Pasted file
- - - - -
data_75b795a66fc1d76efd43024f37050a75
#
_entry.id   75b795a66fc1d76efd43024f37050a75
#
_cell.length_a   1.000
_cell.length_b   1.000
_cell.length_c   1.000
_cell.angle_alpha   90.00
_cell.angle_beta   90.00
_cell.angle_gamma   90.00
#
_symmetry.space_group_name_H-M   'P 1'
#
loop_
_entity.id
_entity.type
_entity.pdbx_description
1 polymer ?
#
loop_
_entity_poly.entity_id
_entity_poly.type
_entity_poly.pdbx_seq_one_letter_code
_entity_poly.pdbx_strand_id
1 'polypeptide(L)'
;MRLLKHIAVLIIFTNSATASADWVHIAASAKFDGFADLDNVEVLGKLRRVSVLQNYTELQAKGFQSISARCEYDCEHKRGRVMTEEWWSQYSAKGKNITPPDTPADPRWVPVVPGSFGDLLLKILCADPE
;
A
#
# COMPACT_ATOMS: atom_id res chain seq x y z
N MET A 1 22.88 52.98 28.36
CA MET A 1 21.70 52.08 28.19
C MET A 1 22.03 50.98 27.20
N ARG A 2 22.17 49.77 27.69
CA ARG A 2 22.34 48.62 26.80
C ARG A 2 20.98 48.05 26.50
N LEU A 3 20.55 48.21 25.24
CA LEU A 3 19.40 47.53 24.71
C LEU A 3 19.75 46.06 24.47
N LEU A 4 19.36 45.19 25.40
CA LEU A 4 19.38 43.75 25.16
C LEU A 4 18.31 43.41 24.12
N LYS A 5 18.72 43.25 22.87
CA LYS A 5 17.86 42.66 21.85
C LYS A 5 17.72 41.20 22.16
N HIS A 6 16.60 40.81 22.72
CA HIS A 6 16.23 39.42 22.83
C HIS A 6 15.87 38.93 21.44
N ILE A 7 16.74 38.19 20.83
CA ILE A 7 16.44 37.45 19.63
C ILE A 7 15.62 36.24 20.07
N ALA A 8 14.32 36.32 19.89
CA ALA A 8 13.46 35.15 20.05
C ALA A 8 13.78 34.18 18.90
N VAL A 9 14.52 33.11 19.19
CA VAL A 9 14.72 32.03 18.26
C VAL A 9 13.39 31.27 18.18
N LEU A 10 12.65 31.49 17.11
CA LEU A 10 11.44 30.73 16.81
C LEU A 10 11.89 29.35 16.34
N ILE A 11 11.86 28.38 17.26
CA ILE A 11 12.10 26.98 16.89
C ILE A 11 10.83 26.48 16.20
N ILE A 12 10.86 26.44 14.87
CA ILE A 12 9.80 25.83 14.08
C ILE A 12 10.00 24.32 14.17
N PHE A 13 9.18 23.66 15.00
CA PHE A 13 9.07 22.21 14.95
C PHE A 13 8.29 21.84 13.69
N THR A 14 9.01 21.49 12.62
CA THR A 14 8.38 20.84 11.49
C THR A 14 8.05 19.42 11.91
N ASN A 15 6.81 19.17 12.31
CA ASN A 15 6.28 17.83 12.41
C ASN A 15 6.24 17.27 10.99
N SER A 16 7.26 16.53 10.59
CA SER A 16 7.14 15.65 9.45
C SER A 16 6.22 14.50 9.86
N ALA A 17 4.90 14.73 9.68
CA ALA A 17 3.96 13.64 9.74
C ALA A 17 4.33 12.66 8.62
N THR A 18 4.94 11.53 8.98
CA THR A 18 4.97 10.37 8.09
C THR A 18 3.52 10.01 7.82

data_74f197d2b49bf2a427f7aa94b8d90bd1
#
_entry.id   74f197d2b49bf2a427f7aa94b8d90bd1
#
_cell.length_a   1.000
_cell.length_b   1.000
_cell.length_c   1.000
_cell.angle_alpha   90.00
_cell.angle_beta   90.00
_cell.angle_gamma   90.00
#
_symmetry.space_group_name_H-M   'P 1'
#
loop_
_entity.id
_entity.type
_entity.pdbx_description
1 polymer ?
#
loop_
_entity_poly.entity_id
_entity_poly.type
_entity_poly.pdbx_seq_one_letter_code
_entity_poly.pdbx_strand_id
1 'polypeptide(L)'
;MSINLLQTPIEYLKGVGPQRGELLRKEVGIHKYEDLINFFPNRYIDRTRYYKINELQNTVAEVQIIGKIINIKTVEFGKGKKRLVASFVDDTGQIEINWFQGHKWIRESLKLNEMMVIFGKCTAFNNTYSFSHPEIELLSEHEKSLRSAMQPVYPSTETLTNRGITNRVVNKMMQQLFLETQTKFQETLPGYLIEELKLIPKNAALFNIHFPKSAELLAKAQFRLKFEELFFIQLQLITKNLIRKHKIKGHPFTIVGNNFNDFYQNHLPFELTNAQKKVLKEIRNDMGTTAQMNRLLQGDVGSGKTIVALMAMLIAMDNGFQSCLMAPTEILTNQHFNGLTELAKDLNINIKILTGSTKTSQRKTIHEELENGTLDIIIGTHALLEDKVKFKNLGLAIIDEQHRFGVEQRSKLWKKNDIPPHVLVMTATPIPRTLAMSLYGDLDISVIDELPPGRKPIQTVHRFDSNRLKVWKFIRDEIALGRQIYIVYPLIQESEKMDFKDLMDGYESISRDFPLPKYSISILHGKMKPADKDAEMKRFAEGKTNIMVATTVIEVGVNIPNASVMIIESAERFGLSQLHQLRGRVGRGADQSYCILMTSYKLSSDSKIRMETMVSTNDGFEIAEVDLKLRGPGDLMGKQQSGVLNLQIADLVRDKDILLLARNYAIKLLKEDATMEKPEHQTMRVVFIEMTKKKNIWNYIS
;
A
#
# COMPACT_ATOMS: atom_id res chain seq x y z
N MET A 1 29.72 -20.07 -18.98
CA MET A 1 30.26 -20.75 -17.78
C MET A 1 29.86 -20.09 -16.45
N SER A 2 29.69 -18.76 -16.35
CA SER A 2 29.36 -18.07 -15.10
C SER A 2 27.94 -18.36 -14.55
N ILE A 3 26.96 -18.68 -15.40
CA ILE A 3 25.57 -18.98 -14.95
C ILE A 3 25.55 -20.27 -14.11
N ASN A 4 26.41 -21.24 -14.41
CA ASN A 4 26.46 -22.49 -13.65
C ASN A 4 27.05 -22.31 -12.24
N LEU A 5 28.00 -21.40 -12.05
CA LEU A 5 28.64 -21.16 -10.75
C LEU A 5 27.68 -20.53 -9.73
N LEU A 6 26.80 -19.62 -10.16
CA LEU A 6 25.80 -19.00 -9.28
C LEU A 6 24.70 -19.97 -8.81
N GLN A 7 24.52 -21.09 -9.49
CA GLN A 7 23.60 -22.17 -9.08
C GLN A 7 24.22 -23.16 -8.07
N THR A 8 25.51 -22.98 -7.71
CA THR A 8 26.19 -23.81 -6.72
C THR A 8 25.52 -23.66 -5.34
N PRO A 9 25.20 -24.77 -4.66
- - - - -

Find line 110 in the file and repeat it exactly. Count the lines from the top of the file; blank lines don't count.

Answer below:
;MSINLLQTPIEYLKGVGPQRGELLRKEVGIHKYEDLINFFPNRYIDRTRYYKINELQNTVAEVQIIGKIINIKTVEFGKGKKRLVASFVDDTGQIEINWFQGHKWIRESLKLNEMMVIFGKCTAFNNTYSFSHPEIELLSEHEKSLRSAMQPVYPSTETLTNRGITNRVVNKMMQQLFLETQTKFQETLPGYLIEELKLIPKNAALFNIHFPKSAELLAKAQFRLKFEELFFIQLQLITKNLIRKHKIKGHPFTIVGNNFNDFYQNHLPFELTNAQKKVLKEIRNDMGTTAQMNRLLQGDVGSGKTIVALMAMLIAMDNGFQSCLMAPTEILTNQHFNGLTELAKDLNINIKILTGSTKTSQRKTIHEELENGTLDIIIGTHALLEDKVKFKNLGLAIIDEQHRFGVEQRSKLWKKNDIPPHVLVMTATPIPRTLAMSLYGDLDISVIDELPPGRKPIQTVHRFDSNRLKVWKFIRDEIALGRQIYIVYPLIQESEKMDFKDLMDGYESISRDFPLPKYSISILHGKMKPADKDAEMKRFAEGKTNIMVATTVIEVGVNIPNASVMIIESAERFGLSQLHQLRGRVGRGADQSYCILMTSYKLSSDSKIRMETMVSTNDGFEIAEVDLKLRGPGDLMGKQQSGVLNLQIADLVRDKDILLLARNYAIKLLKEDATMEKPEHQTMRVVFIEMTKKKNIWNYIS